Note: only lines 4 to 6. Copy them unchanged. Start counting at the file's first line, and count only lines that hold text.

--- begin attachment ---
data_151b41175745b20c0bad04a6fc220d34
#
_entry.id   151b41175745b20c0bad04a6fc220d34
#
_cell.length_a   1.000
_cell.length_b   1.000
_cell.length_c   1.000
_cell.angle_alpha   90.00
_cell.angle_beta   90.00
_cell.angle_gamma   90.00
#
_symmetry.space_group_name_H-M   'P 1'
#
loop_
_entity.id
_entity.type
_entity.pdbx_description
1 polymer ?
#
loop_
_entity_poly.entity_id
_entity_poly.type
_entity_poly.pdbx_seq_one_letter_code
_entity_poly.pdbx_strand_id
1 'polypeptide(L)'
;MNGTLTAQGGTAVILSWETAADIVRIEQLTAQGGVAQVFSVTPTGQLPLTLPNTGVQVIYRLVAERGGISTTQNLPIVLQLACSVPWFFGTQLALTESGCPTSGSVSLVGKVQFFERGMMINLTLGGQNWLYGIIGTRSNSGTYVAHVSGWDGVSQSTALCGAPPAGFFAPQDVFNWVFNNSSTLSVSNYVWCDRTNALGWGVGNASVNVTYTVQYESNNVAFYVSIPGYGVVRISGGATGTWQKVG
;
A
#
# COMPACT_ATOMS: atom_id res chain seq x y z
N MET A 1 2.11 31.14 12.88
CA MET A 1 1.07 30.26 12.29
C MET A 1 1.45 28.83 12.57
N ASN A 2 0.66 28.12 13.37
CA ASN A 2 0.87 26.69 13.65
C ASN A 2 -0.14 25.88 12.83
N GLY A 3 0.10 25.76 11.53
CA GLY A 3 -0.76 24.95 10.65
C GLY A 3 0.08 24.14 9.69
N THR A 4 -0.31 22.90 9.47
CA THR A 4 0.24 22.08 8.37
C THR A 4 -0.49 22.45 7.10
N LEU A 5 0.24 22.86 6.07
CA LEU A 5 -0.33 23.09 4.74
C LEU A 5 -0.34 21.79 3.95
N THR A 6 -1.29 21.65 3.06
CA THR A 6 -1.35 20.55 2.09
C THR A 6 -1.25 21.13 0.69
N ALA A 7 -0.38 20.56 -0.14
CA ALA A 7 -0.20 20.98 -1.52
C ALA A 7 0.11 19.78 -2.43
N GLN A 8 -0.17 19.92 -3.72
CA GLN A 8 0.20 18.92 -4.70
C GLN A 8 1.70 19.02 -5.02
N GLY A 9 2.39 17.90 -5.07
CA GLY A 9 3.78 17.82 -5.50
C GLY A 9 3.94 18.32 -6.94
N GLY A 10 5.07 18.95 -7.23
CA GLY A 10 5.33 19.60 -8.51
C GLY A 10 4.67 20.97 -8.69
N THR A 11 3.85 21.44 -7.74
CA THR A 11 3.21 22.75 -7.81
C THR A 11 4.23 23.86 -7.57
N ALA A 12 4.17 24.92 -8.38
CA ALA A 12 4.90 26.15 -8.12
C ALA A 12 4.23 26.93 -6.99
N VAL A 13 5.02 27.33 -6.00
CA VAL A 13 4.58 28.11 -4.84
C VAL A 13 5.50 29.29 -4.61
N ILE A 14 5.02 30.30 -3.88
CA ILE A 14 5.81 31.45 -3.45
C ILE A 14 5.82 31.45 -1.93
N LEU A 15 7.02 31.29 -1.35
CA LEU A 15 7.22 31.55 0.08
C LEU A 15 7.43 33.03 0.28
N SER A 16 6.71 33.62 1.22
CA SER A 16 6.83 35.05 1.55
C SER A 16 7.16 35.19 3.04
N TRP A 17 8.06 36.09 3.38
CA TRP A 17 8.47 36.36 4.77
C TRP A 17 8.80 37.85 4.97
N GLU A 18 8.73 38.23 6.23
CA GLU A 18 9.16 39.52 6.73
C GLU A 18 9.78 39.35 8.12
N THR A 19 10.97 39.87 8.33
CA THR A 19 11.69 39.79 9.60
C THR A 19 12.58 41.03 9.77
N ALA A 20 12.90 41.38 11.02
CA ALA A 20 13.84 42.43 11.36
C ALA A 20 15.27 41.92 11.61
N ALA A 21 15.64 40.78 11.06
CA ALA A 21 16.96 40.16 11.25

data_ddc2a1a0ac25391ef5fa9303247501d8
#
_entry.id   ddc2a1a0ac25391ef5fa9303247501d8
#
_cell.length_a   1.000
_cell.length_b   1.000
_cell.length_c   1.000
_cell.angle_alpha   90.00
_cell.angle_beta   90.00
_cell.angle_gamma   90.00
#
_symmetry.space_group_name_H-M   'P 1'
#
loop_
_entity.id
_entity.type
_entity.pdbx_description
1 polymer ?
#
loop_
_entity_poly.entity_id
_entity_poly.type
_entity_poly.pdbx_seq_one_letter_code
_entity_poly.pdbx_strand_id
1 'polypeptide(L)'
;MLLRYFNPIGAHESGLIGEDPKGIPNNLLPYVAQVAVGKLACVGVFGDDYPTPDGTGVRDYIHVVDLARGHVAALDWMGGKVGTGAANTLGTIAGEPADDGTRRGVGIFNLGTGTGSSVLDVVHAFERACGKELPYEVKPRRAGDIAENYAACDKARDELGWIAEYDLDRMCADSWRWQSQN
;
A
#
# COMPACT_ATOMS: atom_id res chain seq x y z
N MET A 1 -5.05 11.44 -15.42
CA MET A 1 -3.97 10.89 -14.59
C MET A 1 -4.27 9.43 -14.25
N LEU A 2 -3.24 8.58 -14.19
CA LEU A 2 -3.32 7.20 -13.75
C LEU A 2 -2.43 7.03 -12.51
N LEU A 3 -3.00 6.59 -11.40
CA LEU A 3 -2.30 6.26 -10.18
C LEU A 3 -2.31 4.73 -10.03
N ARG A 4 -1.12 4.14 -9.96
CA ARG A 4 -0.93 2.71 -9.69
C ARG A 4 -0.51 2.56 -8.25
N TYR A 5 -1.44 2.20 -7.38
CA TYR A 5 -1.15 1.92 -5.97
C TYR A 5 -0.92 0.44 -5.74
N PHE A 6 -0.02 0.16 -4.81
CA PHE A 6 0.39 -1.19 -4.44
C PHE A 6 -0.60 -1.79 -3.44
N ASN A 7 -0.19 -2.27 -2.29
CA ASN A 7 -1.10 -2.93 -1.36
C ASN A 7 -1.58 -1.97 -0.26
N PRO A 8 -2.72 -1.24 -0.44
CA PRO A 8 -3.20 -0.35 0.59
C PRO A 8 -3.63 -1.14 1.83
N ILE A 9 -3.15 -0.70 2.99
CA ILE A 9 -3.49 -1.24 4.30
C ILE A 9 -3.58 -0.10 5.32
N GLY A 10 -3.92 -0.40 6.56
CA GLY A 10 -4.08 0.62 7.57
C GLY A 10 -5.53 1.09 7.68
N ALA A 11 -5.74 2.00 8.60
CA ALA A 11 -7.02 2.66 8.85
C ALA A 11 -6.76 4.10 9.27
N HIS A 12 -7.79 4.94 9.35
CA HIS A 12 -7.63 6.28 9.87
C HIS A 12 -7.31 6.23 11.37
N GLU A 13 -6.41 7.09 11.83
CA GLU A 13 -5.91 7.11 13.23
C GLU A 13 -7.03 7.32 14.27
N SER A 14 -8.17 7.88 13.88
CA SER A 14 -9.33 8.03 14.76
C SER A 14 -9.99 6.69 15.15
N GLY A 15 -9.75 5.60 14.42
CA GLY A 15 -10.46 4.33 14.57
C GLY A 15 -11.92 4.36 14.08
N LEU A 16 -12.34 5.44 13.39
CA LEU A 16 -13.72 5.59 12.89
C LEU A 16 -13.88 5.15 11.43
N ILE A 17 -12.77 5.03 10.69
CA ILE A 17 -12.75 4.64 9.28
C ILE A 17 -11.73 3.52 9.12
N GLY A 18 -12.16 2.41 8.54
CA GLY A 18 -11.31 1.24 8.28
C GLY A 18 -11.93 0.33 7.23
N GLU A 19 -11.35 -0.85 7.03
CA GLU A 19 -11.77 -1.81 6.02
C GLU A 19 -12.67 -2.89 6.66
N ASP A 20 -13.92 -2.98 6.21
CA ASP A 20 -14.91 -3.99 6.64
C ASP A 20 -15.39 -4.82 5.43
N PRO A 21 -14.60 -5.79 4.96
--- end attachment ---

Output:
#
_cell.length_a   1.000
_cell.length_b   1.000